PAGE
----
Information on emergency birth control
March 19, 2014
Oops, the condom fell off or broke. Oops, you went away for the weekend and your birth control pills stayed home. In the past, women ran the risk of an unintended pregnancy when birth control was not used or failed.
Emergency birth control has been available for many years, starting with medicine approaches that were not approved by the Food and Drug Administration. In 1999, Plan B, levonorgestrel pills taken by mouth, was approved for use by prescription and in 2006 was approved without prescription for women 18 years old and over. It was approved for those 17 and older in 2009 without prescription. In late February, 2014, FDA approved over the counter sales of generic emergency contraceptives without proof of age.
Another option for emergency birth control is Ulipristal Acetate, marketed in the US as Ella. It is a prescription only product that is effective up to 5 days after unprotected sex unlike levonorgestrel which is effective up to 3 days after sex.
It has been discovered more recently that over the counter levonorgestrel is less effective when used by women who weigh over 155 pounds. In addition, Ella may not work as well in obese women, those with a BMI (body mass index) over 35.
A less well known but very effective approach to emergency birth control is to have a copper IUD placed within 5 days after unprotected sex. An advantage to the copper IUD is there are no weight restrictions and it provides ongoing convenient and effective contraception. Though effective and convenient, the progestin containing IUDs, Mirena and Skyla, are not to be used as emergency birth control.
Some people have feared that emergency contraception can cause an abortion. This is not true. The oral medications delay ovulation, a release of the egg from the ovary, so pregnancy does not occur. The copper IUD, brand name Paragard, makes sperm stop moving. Emergency contraception does not end a pregnancy and will not work if a woman is already pregnant.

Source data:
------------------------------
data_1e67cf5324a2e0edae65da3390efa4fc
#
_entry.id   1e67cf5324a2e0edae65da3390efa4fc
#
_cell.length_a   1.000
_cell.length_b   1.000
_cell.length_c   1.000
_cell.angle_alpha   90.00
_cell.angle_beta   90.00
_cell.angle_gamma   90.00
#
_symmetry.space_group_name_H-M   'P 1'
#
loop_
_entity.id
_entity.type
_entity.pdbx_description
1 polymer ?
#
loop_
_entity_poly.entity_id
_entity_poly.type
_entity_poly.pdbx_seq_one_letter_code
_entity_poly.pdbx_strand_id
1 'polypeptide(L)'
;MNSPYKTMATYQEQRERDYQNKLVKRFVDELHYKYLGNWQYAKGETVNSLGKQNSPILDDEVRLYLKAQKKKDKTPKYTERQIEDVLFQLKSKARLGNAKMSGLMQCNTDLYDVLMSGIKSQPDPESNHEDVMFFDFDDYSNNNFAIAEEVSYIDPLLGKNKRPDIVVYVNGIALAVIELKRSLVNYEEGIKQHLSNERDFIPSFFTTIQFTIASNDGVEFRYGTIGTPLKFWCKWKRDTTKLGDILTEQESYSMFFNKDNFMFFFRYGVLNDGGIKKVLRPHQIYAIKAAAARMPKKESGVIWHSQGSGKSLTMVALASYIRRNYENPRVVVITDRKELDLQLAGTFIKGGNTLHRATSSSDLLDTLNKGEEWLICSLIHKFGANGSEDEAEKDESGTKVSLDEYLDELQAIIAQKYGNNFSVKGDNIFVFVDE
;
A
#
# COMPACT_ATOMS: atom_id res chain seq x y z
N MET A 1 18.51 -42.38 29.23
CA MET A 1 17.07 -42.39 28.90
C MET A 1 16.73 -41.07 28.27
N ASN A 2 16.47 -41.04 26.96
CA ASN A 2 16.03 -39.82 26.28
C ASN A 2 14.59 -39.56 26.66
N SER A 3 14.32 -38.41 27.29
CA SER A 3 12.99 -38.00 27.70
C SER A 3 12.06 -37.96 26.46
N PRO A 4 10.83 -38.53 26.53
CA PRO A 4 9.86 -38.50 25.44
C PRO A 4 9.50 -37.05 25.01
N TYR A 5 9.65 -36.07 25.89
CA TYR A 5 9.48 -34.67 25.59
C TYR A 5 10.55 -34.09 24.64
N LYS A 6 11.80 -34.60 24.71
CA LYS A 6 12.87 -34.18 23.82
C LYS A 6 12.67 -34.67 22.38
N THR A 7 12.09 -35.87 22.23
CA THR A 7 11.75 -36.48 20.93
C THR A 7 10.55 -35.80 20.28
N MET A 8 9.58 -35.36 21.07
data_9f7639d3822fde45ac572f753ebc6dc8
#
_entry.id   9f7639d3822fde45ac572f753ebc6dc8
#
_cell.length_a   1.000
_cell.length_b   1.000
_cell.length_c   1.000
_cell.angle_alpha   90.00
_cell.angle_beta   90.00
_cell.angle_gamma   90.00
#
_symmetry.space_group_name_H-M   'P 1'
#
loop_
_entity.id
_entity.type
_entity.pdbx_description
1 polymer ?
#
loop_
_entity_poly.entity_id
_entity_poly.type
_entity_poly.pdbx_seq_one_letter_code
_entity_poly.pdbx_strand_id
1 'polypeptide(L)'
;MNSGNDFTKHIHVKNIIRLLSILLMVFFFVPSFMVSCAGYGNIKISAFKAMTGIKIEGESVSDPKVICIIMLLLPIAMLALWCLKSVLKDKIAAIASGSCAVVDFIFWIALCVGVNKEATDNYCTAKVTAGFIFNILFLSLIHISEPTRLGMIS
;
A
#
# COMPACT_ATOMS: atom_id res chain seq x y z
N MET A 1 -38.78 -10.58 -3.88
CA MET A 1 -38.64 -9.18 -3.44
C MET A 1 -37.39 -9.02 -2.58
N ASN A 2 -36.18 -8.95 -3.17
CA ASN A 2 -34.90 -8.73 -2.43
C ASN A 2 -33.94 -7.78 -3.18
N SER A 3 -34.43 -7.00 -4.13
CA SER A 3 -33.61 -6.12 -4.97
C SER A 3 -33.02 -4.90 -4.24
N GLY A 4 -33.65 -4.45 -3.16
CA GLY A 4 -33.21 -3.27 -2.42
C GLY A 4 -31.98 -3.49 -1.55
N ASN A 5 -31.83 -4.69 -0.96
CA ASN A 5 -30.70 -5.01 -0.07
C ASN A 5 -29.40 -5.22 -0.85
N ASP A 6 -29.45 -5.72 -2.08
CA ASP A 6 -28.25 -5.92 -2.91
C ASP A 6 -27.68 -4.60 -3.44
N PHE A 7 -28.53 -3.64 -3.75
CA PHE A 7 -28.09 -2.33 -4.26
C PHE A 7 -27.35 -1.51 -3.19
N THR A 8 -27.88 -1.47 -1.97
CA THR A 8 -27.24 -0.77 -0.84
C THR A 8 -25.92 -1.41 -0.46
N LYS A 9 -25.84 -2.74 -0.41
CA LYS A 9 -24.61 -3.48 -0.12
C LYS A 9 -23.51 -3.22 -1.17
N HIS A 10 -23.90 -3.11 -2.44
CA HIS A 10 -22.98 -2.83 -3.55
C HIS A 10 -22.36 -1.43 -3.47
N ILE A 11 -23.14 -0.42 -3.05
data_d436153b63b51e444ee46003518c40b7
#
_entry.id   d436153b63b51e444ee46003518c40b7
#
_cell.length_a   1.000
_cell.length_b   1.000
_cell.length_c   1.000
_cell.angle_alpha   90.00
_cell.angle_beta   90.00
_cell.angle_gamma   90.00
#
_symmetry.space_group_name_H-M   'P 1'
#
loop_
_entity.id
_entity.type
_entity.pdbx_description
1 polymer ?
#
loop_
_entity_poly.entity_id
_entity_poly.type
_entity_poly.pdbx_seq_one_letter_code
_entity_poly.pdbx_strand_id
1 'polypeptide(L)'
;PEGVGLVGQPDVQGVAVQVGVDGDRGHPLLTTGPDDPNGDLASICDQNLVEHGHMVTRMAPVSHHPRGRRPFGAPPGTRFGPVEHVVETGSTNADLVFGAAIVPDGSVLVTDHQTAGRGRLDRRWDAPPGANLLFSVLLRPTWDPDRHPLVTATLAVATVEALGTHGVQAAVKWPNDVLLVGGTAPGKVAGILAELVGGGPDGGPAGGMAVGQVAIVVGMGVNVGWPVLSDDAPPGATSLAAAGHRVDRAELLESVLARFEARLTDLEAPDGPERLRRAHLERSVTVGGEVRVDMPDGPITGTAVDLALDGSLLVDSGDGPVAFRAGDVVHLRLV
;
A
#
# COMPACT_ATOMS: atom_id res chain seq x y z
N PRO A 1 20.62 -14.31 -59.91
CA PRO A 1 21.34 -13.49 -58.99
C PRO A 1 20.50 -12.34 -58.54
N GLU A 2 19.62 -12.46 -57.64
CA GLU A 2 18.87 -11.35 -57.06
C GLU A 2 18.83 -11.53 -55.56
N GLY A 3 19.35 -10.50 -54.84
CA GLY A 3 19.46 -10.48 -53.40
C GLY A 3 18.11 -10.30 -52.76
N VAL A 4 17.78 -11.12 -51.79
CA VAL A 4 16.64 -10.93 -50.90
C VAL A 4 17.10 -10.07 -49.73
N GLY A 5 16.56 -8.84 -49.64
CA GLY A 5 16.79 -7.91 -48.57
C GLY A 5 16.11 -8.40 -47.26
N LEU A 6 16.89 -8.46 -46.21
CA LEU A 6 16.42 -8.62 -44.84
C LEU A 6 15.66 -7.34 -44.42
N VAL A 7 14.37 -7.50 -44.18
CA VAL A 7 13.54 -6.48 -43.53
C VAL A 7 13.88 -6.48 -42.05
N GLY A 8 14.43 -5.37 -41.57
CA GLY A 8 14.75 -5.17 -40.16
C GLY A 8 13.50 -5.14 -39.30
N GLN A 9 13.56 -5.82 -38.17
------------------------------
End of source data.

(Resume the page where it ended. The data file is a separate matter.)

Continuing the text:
How do you decide which to use? It depends on how much time has gone by since the unprotected sex and how much you weigh. Cost is another factor. Hopefully the price of over the counter emergency birth control will decrease with generic medication becoming available. Some have insurance coverage for birth control and may have a low copay for prescription medication or for a copper IUD placement. Some women choose to keep medication on hand for use as needed. You may check with your women's health provider to get a prescription if desired.
None of these emergency contraception methods work perfectly and none offer protection against sexually transmitted infections. Please be prepared with condoms if possible. Feel free to contact your women's health provider if you have questions.
Another resource is to call 1-888-NOT-2-LATE or go to www.not-2-late.com for more emergency birth control information.